So far the only answer is “probably.” Large population studies in Finland etc. have shown that members of the group which gets the least selenium via diet have the greatest risk of getting cancer.

Just as importantly, in an American randomised study with 1,300 participants undertake nine years ago, it was found that supplements of selenium halved the frequency of new cancer cases. The less selenium presents in the blood beforehand, the greater the positive effect with the supplement. The result was so certain that the study was stopped early for ethical reasons and is being repeated on a larger scale. If selenium prevents cancer so effectively, we should be absolutely certain of its effects.

Meanwhile, researchers from North Carolina’s university in cooperation with the American Center for Disease Control (CDC) discovered another relationship: Selenium deficiency causes an increased risk of arthritis of the knees. The risk of arthritis of the knees increases by 15-20% every time that the body’s selenium content is reduced by 10 micrograms (per kilo body weight). For comparison, the blood of the average Dane contains about 80 microgram/litre while the blood of the average American contains 110.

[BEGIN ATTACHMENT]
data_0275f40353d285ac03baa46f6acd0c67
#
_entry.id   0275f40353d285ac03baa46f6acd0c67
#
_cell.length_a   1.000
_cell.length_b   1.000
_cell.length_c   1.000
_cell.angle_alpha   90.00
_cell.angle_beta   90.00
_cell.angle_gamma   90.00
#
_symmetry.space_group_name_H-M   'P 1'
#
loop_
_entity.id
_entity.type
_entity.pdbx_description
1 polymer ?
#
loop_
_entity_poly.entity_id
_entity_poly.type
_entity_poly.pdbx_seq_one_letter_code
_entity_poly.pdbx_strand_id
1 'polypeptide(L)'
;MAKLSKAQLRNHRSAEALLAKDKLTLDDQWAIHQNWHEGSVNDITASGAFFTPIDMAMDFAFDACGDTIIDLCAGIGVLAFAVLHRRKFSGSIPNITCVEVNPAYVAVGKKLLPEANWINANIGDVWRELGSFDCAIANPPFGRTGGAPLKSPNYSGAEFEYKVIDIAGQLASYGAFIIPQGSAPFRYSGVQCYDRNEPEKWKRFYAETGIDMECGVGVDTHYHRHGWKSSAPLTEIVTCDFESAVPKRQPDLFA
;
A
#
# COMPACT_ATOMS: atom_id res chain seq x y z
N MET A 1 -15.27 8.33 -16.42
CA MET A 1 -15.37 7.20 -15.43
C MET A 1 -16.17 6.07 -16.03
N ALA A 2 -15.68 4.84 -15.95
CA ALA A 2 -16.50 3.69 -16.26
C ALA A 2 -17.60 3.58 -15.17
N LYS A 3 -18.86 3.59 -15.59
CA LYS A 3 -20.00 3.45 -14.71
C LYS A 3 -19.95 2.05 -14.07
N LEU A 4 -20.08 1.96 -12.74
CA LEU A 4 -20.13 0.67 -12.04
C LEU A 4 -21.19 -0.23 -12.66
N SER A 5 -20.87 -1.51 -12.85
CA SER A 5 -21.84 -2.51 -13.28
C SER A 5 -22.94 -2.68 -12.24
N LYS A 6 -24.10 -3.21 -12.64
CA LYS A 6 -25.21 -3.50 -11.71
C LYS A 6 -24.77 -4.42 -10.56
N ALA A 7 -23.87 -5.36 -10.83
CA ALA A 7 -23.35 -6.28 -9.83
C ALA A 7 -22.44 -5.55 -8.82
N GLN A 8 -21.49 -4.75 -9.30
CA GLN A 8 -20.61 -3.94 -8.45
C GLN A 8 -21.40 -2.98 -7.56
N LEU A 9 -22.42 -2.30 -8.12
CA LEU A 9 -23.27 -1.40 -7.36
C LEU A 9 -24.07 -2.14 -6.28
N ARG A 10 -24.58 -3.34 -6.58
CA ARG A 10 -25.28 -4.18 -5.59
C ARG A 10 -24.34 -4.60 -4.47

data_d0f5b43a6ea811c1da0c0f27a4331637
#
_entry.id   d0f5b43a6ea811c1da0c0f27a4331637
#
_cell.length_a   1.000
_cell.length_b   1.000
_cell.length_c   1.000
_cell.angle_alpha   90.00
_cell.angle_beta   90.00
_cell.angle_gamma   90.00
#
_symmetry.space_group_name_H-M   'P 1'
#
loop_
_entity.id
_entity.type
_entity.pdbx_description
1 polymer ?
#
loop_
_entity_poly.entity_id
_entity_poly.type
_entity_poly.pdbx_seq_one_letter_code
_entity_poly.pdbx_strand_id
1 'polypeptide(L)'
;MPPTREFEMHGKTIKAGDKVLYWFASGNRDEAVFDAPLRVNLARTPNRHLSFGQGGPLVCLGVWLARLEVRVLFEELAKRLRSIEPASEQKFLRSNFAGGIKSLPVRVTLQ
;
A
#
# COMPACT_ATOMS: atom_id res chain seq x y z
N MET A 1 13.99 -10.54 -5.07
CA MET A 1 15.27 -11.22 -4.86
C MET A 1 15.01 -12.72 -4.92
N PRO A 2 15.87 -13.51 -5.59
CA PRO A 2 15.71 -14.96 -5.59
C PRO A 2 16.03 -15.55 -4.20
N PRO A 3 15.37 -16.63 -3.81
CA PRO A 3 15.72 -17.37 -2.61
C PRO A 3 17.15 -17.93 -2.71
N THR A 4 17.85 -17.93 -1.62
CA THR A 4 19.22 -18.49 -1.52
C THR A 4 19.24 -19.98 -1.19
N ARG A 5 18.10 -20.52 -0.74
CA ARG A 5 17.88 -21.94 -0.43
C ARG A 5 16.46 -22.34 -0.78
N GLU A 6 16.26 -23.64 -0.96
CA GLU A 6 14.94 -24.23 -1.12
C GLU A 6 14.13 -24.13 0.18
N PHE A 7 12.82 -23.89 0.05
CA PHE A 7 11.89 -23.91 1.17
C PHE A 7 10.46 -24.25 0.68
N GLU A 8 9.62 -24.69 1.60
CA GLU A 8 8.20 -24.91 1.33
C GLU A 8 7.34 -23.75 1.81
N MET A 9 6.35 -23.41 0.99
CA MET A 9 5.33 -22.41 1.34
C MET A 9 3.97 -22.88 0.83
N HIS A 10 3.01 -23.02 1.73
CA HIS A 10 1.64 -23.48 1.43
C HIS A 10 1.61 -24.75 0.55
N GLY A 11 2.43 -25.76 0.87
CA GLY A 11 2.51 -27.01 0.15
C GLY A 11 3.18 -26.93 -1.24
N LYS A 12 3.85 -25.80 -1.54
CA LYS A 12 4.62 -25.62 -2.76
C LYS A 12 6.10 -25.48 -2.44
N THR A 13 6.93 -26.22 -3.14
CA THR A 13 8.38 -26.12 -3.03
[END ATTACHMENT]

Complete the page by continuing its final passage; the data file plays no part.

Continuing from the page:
Among the nearly 900 people who were followed for 15 years, the risk was 40% lower in the third who received the most selenium. If they developed arthritis anyway, there was a tendency that it was to a lesser degree.

This is just a statistical relationship. It has not yet been published in the press, but has been presented in a congress (15.11.05) in San Diego for American arthritis doctors and can be read in an official press release from North Carolina’s university.

Nevertheless, the study’s leader, professor Joanne Jordan, has declared that the group is very excited about their findings. It could indicate that there is a possibility of preventing arthritis in the knee and possibly in other joints. In other words, it might be possible to prevent the most common reason for activity reduction in the western world. In China it is known that extreme selenium deficiency can cause severe cartilage injury in joints as early as during childhood. Does this point in the same direction?

Maybe, but it is not known for certain. According to Joanne Jordan, the next step in to study selenium’s effect on cartilage in the laboratory. The obvious hypothesis is that this effect is due to selenium’s function as an antioxidant. Clinical studies, in other words randomised studies, should be undertaken to find out whether selenium supplements effect pain and the level of function in people with arthritis.

The new finds are not final, but it is the first time that anyone has studied the correlation between arthritis and selenium. It is very surprising that the relationship is so apparent.

By: Vitality Council

1. Rayman M. The importance of selenium to human health. The Lancet 2000:;356:233-41.
2. News Release. Study links low selenium levels with higher risk of osteoarthritis. The University of North Carolina at Chapel Hill:
3. Clark LC. et al. Effect of selenium supplementation for cancer prevention in patients with carcinoma of the skin. A randomized controlled trial. JAMA 1996;276:1957-63.